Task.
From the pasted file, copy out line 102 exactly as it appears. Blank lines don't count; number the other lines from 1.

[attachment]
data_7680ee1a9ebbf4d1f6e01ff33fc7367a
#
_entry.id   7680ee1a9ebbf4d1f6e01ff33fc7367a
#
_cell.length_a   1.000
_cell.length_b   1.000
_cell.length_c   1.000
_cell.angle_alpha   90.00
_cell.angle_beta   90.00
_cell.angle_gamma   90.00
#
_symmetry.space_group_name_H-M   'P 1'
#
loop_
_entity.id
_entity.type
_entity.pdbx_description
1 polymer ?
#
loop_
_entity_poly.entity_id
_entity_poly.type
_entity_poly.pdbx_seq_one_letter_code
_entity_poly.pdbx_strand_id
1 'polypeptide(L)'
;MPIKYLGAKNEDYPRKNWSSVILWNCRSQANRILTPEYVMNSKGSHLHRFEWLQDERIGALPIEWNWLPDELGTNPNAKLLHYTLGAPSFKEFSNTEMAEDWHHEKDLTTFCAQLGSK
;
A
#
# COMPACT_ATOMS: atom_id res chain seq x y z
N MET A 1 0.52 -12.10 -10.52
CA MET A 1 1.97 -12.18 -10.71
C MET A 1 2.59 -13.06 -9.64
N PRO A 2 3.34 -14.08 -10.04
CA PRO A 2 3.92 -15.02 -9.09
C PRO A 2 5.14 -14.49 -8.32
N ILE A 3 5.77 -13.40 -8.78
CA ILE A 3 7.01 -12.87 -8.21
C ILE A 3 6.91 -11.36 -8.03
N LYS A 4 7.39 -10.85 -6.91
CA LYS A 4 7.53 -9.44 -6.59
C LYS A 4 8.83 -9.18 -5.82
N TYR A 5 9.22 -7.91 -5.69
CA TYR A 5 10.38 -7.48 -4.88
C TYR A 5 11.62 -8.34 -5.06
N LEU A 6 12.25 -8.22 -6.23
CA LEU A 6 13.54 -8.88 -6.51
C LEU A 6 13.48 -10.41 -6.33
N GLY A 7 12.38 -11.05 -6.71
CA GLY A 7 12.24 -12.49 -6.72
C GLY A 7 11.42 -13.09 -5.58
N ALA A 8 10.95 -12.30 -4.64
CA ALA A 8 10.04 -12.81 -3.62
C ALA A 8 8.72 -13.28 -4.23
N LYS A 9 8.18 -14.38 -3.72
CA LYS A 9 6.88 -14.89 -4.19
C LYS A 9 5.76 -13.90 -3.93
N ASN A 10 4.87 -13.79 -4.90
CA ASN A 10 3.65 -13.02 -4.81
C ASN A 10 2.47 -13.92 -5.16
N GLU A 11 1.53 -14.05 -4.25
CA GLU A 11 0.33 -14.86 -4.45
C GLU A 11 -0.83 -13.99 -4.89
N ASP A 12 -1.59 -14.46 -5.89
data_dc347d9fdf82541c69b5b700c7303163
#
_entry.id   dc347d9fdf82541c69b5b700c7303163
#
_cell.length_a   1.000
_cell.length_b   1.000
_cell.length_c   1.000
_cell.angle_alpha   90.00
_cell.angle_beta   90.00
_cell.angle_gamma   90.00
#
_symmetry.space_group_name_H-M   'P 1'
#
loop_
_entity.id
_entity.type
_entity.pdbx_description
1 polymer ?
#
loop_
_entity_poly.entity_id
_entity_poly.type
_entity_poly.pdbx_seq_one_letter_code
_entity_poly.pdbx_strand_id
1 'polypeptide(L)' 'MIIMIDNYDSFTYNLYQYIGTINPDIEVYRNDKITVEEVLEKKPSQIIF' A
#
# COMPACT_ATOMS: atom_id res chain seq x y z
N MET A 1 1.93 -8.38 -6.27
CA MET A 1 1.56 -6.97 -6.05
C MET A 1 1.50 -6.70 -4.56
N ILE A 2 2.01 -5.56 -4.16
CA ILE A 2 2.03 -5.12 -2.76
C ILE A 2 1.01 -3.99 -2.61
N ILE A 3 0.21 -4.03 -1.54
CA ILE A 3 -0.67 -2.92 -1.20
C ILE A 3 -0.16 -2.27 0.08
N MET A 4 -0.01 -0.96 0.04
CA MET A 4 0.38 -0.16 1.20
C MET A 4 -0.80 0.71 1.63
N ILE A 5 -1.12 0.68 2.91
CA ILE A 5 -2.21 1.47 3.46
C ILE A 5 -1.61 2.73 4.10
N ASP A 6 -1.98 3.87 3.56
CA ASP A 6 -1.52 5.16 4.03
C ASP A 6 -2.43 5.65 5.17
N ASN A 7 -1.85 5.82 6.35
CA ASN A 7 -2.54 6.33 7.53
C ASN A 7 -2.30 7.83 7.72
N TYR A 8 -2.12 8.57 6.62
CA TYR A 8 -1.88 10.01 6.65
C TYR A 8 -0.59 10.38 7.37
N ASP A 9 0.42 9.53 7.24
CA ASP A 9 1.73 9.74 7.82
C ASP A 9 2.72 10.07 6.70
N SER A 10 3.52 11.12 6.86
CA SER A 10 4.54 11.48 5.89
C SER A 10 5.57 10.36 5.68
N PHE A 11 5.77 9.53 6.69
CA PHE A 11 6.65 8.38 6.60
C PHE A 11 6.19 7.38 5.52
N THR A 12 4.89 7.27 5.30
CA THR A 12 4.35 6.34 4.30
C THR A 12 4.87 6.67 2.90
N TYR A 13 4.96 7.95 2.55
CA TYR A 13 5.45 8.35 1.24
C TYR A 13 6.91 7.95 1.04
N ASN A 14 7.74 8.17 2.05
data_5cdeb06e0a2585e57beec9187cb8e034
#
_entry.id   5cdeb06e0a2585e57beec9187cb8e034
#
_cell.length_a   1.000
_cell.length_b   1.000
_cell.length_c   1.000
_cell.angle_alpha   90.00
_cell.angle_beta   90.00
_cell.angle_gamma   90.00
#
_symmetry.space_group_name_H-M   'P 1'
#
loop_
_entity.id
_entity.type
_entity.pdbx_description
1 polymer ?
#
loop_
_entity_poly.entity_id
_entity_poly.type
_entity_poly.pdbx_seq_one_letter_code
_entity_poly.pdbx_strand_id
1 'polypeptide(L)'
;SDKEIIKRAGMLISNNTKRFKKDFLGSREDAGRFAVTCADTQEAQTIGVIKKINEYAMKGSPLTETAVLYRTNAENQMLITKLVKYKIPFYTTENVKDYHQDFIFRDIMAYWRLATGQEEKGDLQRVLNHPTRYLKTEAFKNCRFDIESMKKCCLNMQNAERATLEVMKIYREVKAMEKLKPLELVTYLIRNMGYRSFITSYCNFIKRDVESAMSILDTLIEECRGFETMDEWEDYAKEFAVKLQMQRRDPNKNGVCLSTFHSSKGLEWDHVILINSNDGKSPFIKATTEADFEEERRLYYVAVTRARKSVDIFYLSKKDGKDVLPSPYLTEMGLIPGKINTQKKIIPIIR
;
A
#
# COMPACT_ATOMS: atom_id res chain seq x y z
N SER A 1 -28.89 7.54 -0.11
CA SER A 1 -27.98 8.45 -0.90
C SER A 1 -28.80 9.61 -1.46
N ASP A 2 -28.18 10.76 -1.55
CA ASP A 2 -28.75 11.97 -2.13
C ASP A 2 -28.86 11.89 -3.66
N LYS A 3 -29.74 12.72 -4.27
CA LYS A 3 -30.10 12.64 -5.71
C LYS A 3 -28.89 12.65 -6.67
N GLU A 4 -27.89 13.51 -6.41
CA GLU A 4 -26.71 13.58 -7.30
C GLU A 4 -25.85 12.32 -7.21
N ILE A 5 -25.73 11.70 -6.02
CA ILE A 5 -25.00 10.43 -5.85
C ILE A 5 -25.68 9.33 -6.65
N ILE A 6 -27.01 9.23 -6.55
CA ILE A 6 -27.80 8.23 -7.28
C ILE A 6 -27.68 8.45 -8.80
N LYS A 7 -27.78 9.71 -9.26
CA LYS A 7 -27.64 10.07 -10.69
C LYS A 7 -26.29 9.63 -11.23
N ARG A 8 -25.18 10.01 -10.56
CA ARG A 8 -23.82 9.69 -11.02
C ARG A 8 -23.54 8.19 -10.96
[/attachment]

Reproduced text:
CA MET A 4 0.38 -0.16 1.20